I'm just an individual who doesn't feel that I need to have somebody qualify my work in any particular way. I'm working for me.
It would be my guess that Madonna is not a very happy woman. From my own experience, having gone through persona changes like that, that kind of clawing need to be the center of attention is not a pleasant place to be.
Searching for music is like searching for God. They're very similar. There's an effort to reclaim the unmentionable, the unsayable, the unseeable, the unspeakable, all those things, comes into being a composer and to writing music and to searching for notes and pieces of musical information that don't exist.
If I had a talent, it was for looking askew at everything, possibly more than my contemporaries. But I had to really push myself to be a writer.
For me, the world that I inhabit in reality is probably a very different world than the one people expect that I would be in.
With a suit, always wear big British shoes, the ones with large welts. There's nothing worse than dainty little Italian jobs at the end of the leg line.
Everything I read about hitting a midlife crisis was true. I had such a struggle letting go of youthful things and learning how to exist and have enthusiasm while settling into the comfort of an older age.
Pixies and Sonic Youth were so important to the eighties.
I'm in awe of the universe, but I don't necessarily believe there's an intelligence or agent behind it. I do have a passion for the visual in religious rituals, though, even though they may be completely empty and bereft of substance. The incense is powerful and provocative, whether Buddhist or Catholic.
However, there's no theme or concept behind Heathen, just a number of songs but somehow there is a thread that runs through it that is quite as strong as any of my thematic type albums.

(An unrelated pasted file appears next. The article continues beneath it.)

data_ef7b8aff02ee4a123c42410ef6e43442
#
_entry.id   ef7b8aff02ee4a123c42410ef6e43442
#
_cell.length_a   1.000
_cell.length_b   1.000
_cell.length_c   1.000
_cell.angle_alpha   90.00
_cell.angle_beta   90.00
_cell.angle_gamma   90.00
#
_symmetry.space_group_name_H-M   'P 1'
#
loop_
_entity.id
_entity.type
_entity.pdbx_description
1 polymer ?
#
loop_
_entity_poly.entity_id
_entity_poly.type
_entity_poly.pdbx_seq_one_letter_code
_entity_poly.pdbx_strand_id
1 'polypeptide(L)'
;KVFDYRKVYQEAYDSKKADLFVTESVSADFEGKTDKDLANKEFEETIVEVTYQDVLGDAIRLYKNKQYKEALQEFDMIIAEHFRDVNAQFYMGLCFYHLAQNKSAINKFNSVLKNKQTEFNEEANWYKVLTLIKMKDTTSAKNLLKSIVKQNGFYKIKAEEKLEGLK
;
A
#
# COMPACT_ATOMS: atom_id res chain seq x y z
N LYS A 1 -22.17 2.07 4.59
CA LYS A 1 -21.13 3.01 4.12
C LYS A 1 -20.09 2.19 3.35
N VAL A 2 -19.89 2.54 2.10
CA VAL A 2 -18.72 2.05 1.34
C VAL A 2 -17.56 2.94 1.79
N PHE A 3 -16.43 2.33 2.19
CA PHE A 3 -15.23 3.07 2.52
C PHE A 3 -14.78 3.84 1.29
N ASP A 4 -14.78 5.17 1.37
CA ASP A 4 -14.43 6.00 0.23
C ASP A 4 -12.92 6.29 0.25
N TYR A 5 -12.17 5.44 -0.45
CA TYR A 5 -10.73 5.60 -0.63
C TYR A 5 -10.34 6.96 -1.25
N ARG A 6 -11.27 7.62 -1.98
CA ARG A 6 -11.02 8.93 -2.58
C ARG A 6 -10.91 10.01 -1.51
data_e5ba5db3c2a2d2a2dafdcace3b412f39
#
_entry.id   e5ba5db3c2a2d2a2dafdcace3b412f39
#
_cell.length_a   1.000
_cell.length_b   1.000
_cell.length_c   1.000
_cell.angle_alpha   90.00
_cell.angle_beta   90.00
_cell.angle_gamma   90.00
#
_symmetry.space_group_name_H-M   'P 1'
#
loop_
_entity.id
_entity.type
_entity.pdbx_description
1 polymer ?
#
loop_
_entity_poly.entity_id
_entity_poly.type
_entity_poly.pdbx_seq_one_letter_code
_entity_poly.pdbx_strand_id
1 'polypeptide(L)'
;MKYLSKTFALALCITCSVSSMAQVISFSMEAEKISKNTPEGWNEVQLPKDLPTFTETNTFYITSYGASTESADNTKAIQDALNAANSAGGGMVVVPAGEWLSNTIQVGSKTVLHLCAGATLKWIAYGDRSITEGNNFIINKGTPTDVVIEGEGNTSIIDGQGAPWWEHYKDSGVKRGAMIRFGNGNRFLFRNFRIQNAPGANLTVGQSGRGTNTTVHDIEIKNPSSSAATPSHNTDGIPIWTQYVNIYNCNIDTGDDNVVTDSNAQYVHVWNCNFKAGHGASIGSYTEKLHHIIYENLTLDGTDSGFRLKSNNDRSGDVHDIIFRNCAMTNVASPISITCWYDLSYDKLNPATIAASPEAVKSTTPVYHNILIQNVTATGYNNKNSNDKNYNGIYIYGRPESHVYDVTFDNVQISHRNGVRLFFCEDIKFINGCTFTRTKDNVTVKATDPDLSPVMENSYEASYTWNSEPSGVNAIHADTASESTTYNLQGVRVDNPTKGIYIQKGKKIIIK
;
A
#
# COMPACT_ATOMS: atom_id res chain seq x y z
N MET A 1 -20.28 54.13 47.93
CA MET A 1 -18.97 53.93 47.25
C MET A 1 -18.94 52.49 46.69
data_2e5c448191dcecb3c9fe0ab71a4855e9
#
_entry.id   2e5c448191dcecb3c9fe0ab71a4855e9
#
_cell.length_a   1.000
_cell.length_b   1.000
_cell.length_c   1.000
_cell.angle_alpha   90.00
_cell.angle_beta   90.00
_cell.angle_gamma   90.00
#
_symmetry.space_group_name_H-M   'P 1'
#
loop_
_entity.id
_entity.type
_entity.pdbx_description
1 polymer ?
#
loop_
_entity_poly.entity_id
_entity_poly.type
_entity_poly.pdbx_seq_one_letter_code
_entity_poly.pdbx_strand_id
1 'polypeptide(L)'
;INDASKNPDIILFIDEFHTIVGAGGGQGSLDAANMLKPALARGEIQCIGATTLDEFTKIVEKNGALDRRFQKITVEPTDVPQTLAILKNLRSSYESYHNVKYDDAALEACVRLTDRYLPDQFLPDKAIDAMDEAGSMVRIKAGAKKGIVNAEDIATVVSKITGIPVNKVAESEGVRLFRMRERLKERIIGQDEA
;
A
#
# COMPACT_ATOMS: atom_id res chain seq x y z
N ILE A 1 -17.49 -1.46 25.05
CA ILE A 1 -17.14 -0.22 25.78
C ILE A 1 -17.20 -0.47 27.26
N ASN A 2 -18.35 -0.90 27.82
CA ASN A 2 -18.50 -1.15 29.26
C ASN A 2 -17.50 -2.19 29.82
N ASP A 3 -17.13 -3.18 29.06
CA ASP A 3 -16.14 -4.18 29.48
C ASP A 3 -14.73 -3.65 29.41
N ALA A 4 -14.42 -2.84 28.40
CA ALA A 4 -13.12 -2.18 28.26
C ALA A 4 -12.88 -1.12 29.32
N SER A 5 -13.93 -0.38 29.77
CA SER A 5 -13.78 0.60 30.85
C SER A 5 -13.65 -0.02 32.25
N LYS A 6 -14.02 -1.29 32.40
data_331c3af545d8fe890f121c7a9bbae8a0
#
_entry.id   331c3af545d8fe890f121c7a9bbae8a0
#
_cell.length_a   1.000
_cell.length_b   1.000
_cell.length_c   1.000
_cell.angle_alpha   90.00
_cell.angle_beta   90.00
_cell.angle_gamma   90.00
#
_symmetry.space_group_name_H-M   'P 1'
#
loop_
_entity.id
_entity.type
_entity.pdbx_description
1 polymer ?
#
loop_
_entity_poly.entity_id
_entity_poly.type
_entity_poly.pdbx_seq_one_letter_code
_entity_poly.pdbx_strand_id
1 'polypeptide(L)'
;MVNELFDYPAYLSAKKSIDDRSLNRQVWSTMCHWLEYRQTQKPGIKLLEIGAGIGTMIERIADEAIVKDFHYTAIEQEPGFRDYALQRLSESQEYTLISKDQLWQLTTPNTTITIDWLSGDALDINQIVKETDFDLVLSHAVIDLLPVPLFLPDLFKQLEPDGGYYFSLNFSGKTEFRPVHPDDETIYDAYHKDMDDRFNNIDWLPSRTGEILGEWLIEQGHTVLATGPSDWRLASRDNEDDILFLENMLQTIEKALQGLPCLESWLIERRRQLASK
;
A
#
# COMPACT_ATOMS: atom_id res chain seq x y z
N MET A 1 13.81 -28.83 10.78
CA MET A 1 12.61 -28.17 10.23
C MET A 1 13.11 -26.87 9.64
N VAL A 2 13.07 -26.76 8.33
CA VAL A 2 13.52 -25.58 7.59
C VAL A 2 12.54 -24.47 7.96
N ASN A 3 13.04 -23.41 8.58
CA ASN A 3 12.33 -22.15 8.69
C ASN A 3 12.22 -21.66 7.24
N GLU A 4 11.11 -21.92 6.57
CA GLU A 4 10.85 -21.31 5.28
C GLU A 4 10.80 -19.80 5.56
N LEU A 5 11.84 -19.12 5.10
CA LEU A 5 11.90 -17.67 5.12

Questioning my spiritual life has always been germane to what I was writing. Always. It's because I'm not quite an atheist and it worries me. There's that little bit that holds on: 'Well, I'm almost an atheist. Give me a couple of months.'
My father worked for a children's home called Dr. Barnardo's Homes. They're a charity.
What I have is a malevolent curiosity. That's what drives my need to write and what probably leads me to look at things a little askew. I do tend to take a different perspective from most people.
I never really felt like a rock singer or a rock star or whatever.
I'm looking for backing for an unauthorized auto-biography that I am writing. Hopefully, this will sell in such huge numbers that I will be able to sue myself for an extraordinary amount of money and finance the film version in which I will play everybody.
Now I realize that from '72 through to about '76, I was the ultimate rock star. I couldn't have been more rock star.
You would think that a rock star being married to a supermodel would be one of the greatest things in the world. It is.
Confront a corpse at least once. The absolute absence of life is the most disturbing and challenging confrontation you will ever have.
I'm very good at what I do, and I don't turn my hand to something unless I'm very good at it, frankly.
But I'm pretty good with collaborative thinking. I work well with other people.
Fame can take interesting men and thrust mediocrity upon them.
It is amazing how a new child can refocus one's direction seconds after its birth.
What I like to do is try to make a difference with the work I do.
I believe that I often bring out the best in somebody's talents.
I'm not very articulate.
There are half a dozen subjects that I return to time and time again, and that doesn't bother me. Because most of my favorite writers do that, to hunt down the same topic or theme from different directions each time.